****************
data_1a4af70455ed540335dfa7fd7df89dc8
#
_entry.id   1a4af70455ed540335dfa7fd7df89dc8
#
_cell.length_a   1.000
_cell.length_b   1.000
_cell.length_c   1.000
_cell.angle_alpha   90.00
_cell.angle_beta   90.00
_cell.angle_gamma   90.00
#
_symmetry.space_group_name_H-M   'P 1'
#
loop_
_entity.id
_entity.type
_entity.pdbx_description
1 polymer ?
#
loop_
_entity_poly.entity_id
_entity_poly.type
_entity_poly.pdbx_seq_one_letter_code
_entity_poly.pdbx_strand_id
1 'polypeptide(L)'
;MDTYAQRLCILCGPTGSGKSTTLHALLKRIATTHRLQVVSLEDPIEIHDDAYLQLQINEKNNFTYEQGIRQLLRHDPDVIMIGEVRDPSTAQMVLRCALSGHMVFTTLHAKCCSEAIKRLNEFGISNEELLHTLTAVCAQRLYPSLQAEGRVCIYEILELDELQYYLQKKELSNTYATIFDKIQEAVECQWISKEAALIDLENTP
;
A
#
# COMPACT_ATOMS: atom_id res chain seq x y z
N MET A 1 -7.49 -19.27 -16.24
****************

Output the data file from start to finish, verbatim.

data_1a4af70455ed540335dfa7fd7df89dc8
#
_entry.id   1a4af70455ed540335dfa7fd7df89dc8
#
_cell.length_a   1.000
_cell.length_b   1.000
_cell.length_c   1.000
_cell.angle_alpha   90.00
_cell.angle_beta   90.00
_cell.angle_gamma   90.00
#
_symmetry.space_group_name_H-M   'P 1'
#
loop_
_entity.id
_entity.type
_entity.pdbx_description
1 polymer ?
#
loop_
_entity_poly.entity_id
_entity_poly.type
_entity_poly.pdbx_seq_one_letter_code
_entity_poly.pdbx_strand_id
1 'polypeptide(L)'
;MDTYAQRLCILCGPTGSGKSTTLHALLKRIATTHRLQVVSLEDPIEIHDDAYLQLQINEKNNFTYEQGIRQLLRHDPDVIMIGEVRDPSTAQMVLRCALSGHMVFTTLHAKCCSEAIKRLNEFGISNEELLHTLTAVCAQRLYPSLQAEGRVCIYEILELDELQYYLQKKELSNTYATIFDKIQEAVECQWISKEAALIDLENTP
;
A
#
# COMPACT_ATOMS: atom_id res chain seq x y z
N MET A 1 -7.49 -19.27 -16.24